January 7, 2018 “Glowing” – Isaiah 60:1-6

Isaiah 60:1-6
“Glowing”
January 7, 2017 –
Epiphany Sunday

Our outdoor Christmas lights are still up, as I hope many of you will see this afternoon when you visit our home. I thought by now they might be the only Christmas lights still on in our neighborhood, but at least two or three of our neighbors had theirs shining last night.

Christmas keeps its place in a society that has largely ceased to believe in or acknowledge its religious roots. One reason may be that it is celebrated with great displays of light. Whether it’s the candles that illumine a service like ours on Christmas Eve or the gaudy displays on those big houses up on McClean Blvd., at this time of year people love light. It’s dark outside, starting around 4:30 in the afternoon and lasting until almost 8 in the morning. Even daytime feels dark when it’s cloudy and raining. It’s good to have some light shining in that darkness.

We celebrate our Lord’s Epiphany in this season because there is worse darkness than the mere physical absence of light. When Isaiah spoke in verse 2 of darkness covering the earth, “and thick darkness the peoples,” he had in mind a spiritual dimness, a lack of light in the hearts and souls of men and women.

The prophet wrote of that darkness in the previous chapter, 59, beginning with verse 9, “So justice is far from us, and righteousness does not reach us. We look for light, but all is darkness; for brightness, but we walk in shadows. Like the blind we grope along the wall, feeling our way like those without eyes.” He explains in verse 12 that he is speaking of sin and its effect on our minds and hearts. To do wrong and go our own way without God is like horrible, unrelenting dark with no flicker of light to offer relief.

Isaiah wrote at a time when he could see thick darkness covering the world in the events unfolding around him. The black cloud of enemy armies was on the horizon. Weak and foolish kings would try to escape the hands of cruel conquerors, but nothing would save them. The Assyrians and then the Babylonians would tear Israel to shreds and scatter the pieces across the land. It was a dark and troubling time to be alive.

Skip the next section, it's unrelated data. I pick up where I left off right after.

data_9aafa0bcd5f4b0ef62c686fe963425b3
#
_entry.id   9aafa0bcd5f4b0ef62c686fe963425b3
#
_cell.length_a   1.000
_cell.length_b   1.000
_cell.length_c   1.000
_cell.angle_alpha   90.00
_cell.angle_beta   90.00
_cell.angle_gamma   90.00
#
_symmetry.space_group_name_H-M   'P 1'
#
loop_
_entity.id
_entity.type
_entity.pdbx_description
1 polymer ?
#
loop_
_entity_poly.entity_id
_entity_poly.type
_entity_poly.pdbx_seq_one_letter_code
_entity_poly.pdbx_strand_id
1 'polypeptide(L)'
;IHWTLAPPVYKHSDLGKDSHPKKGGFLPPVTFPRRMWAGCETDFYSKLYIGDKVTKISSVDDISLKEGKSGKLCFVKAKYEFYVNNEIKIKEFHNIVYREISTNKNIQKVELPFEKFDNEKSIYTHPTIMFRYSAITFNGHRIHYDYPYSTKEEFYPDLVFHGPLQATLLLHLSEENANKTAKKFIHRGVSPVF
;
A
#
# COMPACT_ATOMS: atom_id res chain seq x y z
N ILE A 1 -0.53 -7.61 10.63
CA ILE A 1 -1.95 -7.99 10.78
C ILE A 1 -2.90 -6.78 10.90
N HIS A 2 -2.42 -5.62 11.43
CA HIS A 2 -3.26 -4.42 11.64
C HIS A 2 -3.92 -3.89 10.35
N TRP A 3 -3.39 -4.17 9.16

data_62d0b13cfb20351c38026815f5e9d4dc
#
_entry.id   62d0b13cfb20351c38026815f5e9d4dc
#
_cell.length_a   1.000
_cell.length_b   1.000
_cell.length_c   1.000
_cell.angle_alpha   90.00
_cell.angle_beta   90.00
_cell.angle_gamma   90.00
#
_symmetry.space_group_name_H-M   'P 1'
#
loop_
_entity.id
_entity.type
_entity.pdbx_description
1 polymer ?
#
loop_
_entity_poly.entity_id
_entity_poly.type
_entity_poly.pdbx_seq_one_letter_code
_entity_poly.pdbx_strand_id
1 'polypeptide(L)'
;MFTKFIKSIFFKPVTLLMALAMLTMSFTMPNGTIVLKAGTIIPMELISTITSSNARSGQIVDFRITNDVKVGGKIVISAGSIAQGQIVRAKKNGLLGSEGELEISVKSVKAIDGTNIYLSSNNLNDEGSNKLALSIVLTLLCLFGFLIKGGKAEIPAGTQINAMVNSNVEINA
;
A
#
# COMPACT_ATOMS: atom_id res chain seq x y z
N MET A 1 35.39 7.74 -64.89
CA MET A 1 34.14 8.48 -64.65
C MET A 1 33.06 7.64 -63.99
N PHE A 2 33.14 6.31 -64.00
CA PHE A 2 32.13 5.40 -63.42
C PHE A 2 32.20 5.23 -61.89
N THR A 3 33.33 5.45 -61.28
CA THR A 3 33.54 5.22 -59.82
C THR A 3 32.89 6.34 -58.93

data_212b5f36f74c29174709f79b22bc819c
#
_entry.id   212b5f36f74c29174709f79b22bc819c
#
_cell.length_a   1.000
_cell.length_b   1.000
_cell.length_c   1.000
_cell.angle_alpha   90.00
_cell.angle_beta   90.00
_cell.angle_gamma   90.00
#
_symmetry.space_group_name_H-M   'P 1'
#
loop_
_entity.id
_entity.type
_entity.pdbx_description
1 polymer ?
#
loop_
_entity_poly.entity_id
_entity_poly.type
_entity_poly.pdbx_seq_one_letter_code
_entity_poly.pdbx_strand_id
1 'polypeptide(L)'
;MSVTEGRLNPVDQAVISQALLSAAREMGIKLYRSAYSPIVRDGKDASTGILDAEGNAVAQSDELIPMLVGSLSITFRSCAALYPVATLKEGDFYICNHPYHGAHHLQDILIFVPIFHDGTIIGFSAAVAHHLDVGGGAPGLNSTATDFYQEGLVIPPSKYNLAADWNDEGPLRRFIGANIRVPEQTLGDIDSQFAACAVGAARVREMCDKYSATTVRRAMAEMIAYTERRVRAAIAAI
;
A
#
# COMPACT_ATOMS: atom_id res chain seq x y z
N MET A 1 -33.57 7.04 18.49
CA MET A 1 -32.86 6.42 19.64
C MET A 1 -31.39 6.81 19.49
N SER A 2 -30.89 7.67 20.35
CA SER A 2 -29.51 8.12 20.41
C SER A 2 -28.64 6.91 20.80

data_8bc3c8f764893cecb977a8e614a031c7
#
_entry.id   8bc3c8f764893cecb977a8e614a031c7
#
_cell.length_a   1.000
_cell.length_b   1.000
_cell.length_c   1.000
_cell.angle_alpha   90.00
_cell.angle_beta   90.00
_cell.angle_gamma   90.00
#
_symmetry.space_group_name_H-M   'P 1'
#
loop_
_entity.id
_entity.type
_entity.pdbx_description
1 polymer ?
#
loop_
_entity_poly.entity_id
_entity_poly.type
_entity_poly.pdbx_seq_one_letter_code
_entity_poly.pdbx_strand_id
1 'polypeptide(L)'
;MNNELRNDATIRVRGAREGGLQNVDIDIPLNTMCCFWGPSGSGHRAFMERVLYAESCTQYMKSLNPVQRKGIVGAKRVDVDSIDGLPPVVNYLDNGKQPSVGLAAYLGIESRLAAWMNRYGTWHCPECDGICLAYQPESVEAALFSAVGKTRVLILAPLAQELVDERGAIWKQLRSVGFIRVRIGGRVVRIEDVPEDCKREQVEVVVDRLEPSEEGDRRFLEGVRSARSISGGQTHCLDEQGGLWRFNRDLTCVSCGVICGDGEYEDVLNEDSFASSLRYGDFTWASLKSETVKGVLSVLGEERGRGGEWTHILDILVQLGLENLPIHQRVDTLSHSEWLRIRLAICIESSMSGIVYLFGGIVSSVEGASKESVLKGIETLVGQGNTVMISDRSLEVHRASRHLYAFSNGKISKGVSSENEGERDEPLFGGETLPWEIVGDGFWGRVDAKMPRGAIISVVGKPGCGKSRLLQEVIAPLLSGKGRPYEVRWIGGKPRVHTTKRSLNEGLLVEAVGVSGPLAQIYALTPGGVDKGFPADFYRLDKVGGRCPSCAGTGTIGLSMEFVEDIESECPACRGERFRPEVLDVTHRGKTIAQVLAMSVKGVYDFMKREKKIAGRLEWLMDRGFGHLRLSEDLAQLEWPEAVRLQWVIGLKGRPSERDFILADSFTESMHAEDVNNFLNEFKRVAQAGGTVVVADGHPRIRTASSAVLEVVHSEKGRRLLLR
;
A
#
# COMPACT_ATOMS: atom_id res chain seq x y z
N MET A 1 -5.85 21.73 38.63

As we enter 2018, it appears to me darkness is gathering force once again. For the first time since my childhood, nuclear war seems again a live possibility for our world. Insane gun violence continues to take hundreds of lives in our country. The number of prominent men revealed to be sexual predators has been staggering. And the homeless population on our own community’s streets just keeps growing. “And darkness shall cover the earth, and thick darkness the peoples.”

Near the end of their Christmas letter, Adam, a young friend of ours who teaches at Wheaton College, said, “I wrote last year under the pall of the dark turn our nation’s history had recently taken. Times are not much less dark now, we think…” I agree.

You’re probably thinking this is pretty depressing talk for the first Sunday of the year. You would be right. It reminds me of conversations Adam’s father Jay and I had in college as we sat sipping tea and playing chess. We would get so wrapped up in the sad state of affairs in the world that we would finally have to laugh at ourselves. Here we were, young men with our whole lives ahead of us, talking like the jaded old codgers we actually are now.

But those depressing college conversations made us both realize how crucial Christian faith is. Were it not for Jesus Christ, I doubt we could have laughed very easily. Adam wrote “Times are not much less dark now, we think, but we are grateful for God’s grace at work in our family, church and community.” Isaiah, wrote in verse 1, “Arise, shine; for your light has come and the glory of the Lord has risen upon you.” As our Christmas Eve text from Isaiah 9 told us, “The people walking in darkness have seen a great light.” Jesus coming into our world is a brightness that dispels the gloom in which we find ourselves.